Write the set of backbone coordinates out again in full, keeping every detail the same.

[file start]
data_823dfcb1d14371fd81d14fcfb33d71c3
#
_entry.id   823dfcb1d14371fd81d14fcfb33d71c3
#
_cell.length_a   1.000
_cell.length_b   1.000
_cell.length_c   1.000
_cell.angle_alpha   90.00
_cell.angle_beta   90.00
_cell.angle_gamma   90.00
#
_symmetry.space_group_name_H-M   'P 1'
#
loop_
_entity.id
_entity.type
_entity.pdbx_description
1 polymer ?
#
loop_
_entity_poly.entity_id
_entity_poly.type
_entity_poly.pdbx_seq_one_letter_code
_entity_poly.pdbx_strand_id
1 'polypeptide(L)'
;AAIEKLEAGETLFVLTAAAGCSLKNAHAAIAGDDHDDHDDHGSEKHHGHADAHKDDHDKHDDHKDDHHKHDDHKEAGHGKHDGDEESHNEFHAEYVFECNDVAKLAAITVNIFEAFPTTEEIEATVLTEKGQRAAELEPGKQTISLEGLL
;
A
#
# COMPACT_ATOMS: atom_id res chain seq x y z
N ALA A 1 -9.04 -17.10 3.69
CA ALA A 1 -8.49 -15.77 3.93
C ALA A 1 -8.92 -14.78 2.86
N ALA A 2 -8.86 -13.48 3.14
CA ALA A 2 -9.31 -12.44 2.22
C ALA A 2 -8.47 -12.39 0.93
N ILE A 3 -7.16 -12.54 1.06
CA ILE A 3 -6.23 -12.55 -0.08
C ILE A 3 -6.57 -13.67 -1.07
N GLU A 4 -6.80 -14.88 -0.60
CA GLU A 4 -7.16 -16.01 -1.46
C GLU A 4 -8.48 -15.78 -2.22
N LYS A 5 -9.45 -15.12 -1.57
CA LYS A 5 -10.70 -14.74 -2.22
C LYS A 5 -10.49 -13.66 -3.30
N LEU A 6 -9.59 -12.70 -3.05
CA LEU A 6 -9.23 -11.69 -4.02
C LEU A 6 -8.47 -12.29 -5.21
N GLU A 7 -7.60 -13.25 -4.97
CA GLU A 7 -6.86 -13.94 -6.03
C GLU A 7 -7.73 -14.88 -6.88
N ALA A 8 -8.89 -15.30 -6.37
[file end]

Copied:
data_823dfcb1d14371fd81d14fcfb33d71c3
#
_entry.id   823dfcb1d14371fd81d14fcfb33d71c3
#
_cell.length_a   1.000
_cell.length_b   1.000
_cell.length_c   1.000
_cell.angle_alpha   90.00
_cell.angle_beta   90.00
_cell.angle_gamma   90.00
#
_symmetry.space_group_name_H-M   'P 1'
#
loop_
_entity.id
_entity.type
_entity.pdbx_description
1 polymer ?
#
loop_
_entity_poly.entity_id
_entity_poly.type
_entity_poly.pdbx_seq_one_letter_code
_entity_poly.pdbx_strand_id
1 'polypeptide(L)'
;AAIEKLEAGETLFVLTAAAGCSLKNAHAAIAGDDHDDHDDHGSEKHHGHADAHKDDHDKHDDHKDDHHKHDDHKEAGHGKHDGDEESHNEFHAEYVFECNDVAKLAAITVNIFEAFPTTEEIEATVLTEKGQRAAELEPGKQTISLEGLL
;
A
#
# COMPACT_ATOMS: atom_id res chain seq x y z
N ALA A 1 -9.04 -17.10 3.69
CA ALA A 1 -8.49 -15.77 3.93
C ALA A 1 -8.92 -14.78 2.86
N ALA A 2 -8.86 -13.48 3.14
CA ALA A 2 -9.31 -12.44 2.22
C ALA A 2 -8.47 -12.39 0.93
N ILE A 3 -7.16 -12.54 1.06
CA ILE A 3 -6.23 -12.55 -0.08
C ILE A 3 -6.57 -13.67 -1.07
N GLU A 4 -6.80 -14.88 -0.60
CA GLU A 4 -7.16 -16.01 -1.46
C GLU A 4 -8.48 -15.78 -2.22
N LYS A 5 -9.45 -15.12 -1.57
CA LYS A 5 -10.70 -14.74 -2.22
C LYS A 5 -10.49 -13.66 -3.30
N LEU A 6 -9.59 -12.70 -3.05
CA LEU A 6 -9.23 -11.69 -4.02
C LEU A 6 -8.47 -12.29 -5.21
N GLU A 7 -7.60 -13.25 -4.97
CA GLU A 7 -6.86 -13.94 -6.03
C GLU A 7 -7.73 -14.88 -6.88
N ALA A 8 -8.89 -15.30 -6.37